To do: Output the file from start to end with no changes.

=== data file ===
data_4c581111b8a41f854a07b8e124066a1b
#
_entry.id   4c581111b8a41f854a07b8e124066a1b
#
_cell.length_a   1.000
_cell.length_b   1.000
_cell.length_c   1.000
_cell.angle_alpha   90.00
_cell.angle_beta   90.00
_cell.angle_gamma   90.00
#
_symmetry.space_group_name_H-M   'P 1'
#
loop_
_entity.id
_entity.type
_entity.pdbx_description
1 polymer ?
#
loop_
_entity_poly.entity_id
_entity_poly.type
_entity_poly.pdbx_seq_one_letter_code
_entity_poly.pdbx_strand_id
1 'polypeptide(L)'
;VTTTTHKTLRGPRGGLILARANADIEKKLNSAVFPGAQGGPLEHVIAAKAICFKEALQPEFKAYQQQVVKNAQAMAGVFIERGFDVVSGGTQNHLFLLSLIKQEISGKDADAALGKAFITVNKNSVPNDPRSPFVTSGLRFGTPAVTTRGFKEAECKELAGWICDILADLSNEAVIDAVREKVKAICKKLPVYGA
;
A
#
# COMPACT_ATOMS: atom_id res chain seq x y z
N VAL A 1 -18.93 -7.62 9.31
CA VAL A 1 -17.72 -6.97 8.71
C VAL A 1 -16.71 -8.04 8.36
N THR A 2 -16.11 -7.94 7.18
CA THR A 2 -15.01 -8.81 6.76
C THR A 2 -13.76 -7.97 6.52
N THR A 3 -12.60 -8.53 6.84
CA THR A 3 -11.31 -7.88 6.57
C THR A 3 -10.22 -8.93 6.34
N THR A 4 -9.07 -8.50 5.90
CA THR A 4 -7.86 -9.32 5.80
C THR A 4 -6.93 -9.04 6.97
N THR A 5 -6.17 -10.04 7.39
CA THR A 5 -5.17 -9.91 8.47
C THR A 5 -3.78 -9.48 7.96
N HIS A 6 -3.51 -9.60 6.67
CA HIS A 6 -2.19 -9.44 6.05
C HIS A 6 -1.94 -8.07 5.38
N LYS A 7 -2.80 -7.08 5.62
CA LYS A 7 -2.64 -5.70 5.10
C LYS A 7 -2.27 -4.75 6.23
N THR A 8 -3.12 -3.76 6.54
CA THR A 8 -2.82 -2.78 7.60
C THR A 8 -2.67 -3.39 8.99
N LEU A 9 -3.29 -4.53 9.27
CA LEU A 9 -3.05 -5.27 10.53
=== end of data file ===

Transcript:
data_4c581111b8a41f854a07b8e124066a1b
#
_entry.id   4c581111b8a41f854a07b8e124066a1b
#
_cell.length_a   1.000
_cell.length_b   1.000
_cell.length_c   1.000
_cell.angle_alpha   90.00
_cell.angle_beta   90.00
_cell.angle_gamma   90.00
#
_symmetry.space_group_name_H-M   'P 1'
#
loop_
_entity.id
_entity.type
_entity.pdbx_description
1 polymer ?
#
loop_
_entity_poly.entity_id
_entity_poly.type
_entity_poly.pdbx_seq_one_letter_code
_entity_poly.pdbx_strand_id
1 'polypeptide(L)'
;VTTTTHKTLRGPRGGLILARANADIEKKLNSAVFPGAQGGPLEHVIAAKAICFKEALQPEFKAYQQQVVKNAQAMAGVFIERGFDVVSGGTQNHLFLLSLIKQEISGKDADAALGKAFITVNKNSVPNDPRSPFVTSGLRFGTPAVTTRGFKEAECKELAGWICDILADLSNEAVIDAVREKVKAICKKLPVYGA
;
A
#
# COMPACT_ATOMS: atom_id res chain seq x y z
N VAL A 1 -18.93 -7.62 9.31
CA VAL A 1 -17.72 -6.97 8.71
C VAL A 1 -16.71 -8.04 8.36
N THR A 2 -16.11 -7.94 7.18
CA THR A 2 -15.01 -8.81 6.76
C THR A 2 -13.76 -7.97 6.52
N THR A 3 -12.60 -8.53 6.84
CA THR A 3 -11.31 -7.88 6.57
C THR A 3 -10.22 -8.93 6.34
N THR A 4 -9.07 -8.50 5.90
CA THR A 4 -7.86 -9.32 5.80
C THR A 4 -6.93 -9.04 6.97
N THR A 5 -6.17 -10.04 7.39
CA THR A 5 -5.17 -9.91 8.47
C THR A 5 -3.78 -9.48 7.96
N HIS A 6 -3.51 -9.60 6.67
CA HIS A 6 -2.19 -9.44 6.05
C HIS A 6 -1.94 -8.07 5.38
N LYS A 7 -2.80 -7.08 5.62
CA LYS A 7 -2.64 -5.70 5.10
C LYS A 7 -2.27 -4.75 6.23
N THR A 8 -3.12 -3.76 6.54
CA THR A 8 -2.82 -2.78 7.60
C THR A 8 -2.67 -3.39 8.99
N LEU A 9 -3.29 -4.53 9.27
CA LEU A 9 -3.05 -5.27 10.53